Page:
The final isolation of the B.t. hybrids of the invention may then be effected in a manner known per se, e.g. by visual identification of colonies containing crystal types of both B.t. kurstaki and B.t. tenebrionis strains, or by biological/biochemical techiques known in the art. A convenient procedure for the preparation of the B.t. hybrids of the invention is the conjugation of a B.t. kurstaki strain with a B.t. tenebrionis strain whereby the donor strain contains a conjugative plasmid and both the donor and recipient strains contain suitable selection genetic markers. In general, it will be preferred to use a B.t. kurstaki strain as a donor in the conjugation process of the invention.

In general, conjugation is suitably effected in a medium containing a nitrogen source, carbohydrates and growth factors at a temperature in the range of 20 to 40 C.

The starting materials may be obtained in conventional manner, starting from known B.t. kurstaki and B. t. tenebrionis strains.

The time of incubation is in general 4 to 96 hours, whereby for liquid media aeration or shaking is conveniently provided.

In the following, non-limting conjugation example, the B.t. kurstaki strain is used as a donor containing the β-plasmid serving as conjugative plasmid with a marker for erythromycin resistance. The recipient B.t. tenebrionis strain is a spontaeous tetracyclin-resistant mutant.

Temperatures are given in centigrade; parts are by weight.

EXAMPLE 1 Conjugation

2.5 ml of a culture of the B.t. kurstaki HD-73 (NRRL B-4488) strain containing the conjugative fragment pAMβ1 of Streptococcus faecalis and 2.5 ml of a culture of a spontaneous tetracycline resistant mutant of B.t. tenebrionis (Deutsche Sammlung fur Mikroorganismen, DSM 2803) - each in exponential growth phase (about 5107 cells/mil) - are mixed, and filtered on a cellulose acetate membrane filter (Oxoid/Nuflow) (0.45 um, 25 mm diameter). The filter is laid on a Luria Medium (LA) plate (1 liter Luria Medium containing 15 g agar, 10 g tryptone, 5 g yeast extract, 10 g NaCl, 0.02 g thymidine in water) and incubated during 6 to 24 hours at 37.

The filter is suspended in 0.5 ml of liquid LA (without Agar), vigorously homogenized and 100 and 10-1 dilutions thereof are placed onto LA plates containing 50 ug/ml erythromycin and 5 ug/ml tetracycline to select the ex-conjugants.

The thus obtained erythromycin- and tetracycline resistent conjugants are placed on a medium allowing sporulation and then examined by microscope for the presence and the nature of delta-endotoxins: in hybrid strains, the sporangium contains, before lysis, a bi-pyramidal crystal typical for B.t. var. kurstaki strains, in addition to a parallellipipedic (or cubic) crystal typical for B.t. var. tenebrionis strains. Such crystals, having a size of approx. 2 um, are easily visible under the phase contrast microscope.

The hybrids are accordingly easily isolated by visual identification. The hybrid colonies (after 16 hours at 30 on LA plates) have the same morphology as B.t. tenebrionis colonies, but are easily distinguishable from the kurstaki colonies:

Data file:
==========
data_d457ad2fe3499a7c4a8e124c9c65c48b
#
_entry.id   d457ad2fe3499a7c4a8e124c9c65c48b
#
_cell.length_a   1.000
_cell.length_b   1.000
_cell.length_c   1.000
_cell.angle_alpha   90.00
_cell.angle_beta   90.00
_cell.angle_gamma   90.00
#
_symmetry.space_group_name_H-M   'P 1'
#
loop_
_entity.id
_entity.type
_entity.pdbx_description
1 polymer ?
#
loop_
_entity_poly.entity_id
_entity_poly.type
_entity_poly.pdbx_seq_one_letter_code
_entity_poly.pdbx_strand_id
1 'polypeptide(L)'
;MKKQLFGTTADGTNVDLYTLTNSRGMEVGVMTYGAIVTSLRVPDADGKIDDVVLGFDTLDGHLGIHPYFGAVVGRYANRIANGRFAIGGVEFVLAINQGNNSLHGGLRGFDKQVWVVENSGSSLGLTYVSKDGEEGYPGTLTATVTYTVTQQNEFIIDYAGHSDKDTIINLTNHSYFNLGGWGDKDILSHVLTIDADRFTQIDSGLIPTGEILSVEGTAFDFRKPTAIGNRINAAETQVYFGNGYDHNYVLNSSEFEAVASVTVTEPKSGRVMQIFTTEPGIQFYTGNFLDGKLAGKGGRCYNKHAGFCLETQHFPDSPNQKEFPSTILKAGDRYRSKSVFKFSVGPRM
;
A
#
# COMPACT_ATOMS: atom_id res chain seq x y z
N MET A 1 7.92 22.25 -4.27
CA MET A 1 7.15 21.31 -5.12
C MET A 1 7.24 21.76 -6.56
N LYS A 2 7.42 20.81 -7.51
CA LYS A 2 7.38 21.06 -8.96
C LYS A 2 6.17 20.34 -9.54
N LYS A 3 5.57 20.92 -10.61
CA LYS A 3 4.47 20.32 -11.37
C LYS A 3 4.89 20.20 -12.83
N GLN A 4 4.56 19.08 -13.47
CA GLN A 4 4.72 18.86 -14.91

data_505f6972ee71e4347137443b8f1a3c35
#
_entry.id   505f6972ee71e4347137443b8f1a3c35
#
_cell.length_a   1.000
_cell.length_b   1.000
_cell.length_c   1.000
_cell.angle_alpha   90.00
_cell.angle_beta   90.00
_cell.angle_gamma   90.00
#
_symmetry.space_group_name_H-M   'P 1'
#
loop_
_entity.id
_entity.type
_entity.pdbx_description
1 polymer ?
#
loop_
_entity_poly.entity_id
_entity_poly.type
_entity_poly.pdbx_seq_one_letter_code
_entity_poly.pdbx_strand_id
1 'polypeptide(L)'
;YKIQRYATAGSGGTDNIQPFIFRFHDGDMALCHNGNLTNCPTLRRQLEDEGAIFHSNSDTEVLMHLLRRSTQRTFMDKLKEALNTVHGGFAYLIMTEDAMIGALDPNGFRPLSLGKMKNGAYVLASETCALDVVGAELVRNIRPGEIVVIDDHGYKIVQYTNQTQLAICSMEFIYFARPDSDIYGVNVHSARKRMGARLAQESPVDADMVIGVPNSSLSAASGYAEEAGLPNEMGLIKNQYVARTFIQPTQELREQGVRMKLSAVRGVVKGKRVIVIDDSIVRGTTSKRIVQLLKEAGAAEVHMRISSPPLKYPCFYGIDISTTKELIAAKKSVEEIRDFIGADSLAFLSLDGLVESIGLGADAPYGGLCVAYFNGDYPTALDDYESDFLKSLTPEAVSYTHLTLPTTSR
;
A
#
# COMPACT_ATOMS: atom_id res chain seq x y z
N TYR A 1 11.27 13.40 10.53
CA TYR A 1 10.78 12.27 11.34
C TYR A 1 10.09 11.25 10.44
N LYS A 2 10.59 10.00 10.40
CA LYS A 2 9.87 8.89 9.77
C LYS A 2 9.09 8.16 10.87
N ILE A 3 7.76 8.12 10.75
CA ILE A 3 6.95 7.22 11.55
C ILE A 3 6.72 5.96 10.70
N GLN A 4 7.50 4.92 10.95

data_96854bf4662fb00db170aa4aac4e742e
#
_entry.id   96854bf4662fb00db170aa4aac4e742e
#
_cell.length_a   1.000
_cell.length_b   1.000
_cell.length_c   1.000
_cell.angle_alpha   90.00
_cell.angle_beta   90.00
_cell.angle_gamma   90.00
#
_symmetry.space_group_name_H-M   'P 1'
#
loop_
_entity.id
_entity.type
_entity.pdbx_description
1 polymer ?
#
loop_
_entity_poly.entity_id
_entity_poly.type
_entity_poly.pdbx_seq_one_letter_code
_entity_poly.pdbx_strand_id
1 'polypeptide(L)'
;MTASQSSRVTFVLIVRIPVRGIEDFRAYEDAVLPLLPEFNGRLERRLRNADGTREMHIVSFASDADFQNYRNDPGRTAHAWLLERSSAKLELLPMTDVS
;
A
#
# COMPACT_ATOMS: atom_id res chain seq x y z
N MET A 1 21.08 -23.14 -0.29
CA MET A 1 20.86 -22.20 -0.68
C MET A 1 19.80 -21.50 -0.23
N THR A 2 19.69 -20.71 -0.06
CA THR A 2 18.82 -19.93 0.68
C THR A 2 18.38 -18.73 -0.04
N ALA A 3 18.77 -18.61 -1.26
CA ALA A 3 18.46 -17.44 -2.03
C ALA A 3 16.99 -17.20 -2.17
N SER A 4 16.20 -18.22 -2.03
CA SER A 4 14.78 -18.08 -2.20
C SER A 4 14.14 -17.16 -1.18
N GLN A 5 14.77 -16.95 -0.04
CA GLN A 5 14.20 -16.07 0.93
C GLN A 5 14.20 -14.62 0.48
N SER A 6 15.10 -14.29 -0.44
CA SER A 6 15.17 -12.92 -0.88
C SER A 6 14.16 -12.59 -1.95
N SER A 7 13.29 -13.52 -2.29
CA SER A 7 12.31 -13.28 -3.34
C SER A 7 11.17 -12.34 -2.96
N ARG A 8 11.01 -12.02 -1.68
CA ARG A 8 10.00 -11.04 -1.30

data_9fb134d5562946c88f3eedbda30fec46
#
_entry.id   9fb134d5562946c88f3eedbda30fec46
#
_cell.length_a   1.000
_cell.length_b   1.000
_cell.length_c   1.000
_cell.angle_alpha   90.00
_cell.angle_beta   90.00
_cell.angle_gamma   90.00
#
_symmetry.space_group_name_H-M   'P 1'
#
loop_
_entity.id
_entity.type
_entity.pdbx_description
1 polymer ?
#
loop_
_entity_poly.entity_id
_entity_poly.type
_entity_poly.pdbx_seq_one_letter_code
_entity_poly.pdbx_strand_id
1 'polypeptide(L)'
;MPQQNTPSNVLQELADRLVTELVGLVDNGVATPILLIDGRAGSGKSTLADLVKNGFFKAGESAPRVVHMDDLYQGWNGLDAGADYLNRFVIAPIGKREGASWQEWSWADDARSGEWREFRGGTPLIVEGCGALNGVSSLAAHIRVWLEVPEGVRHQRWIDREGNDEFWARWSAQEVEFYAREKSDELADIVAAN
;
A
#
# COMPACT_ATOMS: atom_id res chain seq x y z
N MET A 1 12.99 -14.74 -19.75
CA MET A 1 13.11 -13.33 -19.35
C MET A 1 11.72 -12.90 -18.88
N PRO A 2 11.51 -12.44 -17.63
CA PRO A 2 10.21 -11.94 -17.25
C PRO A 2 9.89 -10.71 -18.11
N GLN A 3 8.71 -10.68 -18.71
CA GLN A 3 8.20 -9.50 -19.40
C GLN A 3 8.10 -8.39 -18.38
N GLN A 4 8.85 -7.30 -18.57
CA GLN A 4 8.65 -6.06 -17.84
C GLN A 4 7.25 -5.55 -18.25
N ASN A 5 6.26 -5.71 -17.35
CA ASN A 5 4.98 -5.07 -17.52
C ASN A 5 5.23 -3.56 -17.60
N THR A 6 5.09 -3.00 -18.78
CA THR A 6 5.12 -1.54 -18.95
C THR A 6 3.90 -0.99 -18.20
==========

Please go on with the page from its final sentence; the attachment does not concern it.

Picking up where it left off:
______________________________________Colonies     tenebrionis or hybrids                         kurstaki______________________________________Form         irregular        circularElevation    raised           convexMargin       undulate         entireSurface      rough            smooth______________________________________

The introduction of plasmids from the donor strain into the recipient strain may also be demonstrated physically by agarose gel electrophoresis analysis of the DNA extracted from the resulting hybrids. The DNA molecules (plasmids) are visualised by UV irradiation after ethidium bromide staining and photographed. (See Lereclus D., Menou G. and Lecadet M.-M., 1983, Mol. Gen. Genet. 191, 307-313).

Most hybrids of the invention possess, among others, the typical 10 Megadalton (Md) plasmid from the recipient B.t. tenebrionis strain and the 5.6 Md plasmid typical for the donor B.t. kurstaki strain. The plasmids bearing the gene coding for the delta-endotoxin in B.t. kurstaki and in B.t. tenebrionis have approximately the same molecular weight and are therefore not easily distinguishable in tne plasmidogram of the hybrid strain.

The B.t. hybrids of the invention have useful insecticidal properties. They are active against pests susceptible to B.t. kurstaki strains as well as against pests susceptible to B.t. tenebrionis strains. In general, they have insecticidal properties which are superior over those which are observed by physical mixture of the parent conjugation partners ("parents"), either in terms of level of insecticidal activity, or in terms of spectrum of activity, or both.

The surprising pesticidal properties of a selection of the B.t. hybrids of the invention are illustrated by their activity against the larva of Trichoplusia ni (cabbage looper), Spodoptera littoralis (Egyptian cotton leafworm) and Phaedon cochleariae (mustard beetle) in the following bioassay:


A 108 spores/ml suspension in water is sprayed on medium-sized chinese cabbage leaves with a micro air-brush, up to run-off point. When the sprayed deposit is dry, each leaf is laid on a moist filter paper in a plastic petri dish of 9 cm diameter. 10 insects (2nd instar larvae) are introduced in each dish. 3 dishes are used per insect species.

The assay is performed in a climatic chamber at 25, a relative humidity of 65% and a photoperiod of 16 hours.

Under these conditions the larvae are allowed to feed on the treated leaves during 5 days. Mortality among larvae is then estimated and expressed in %.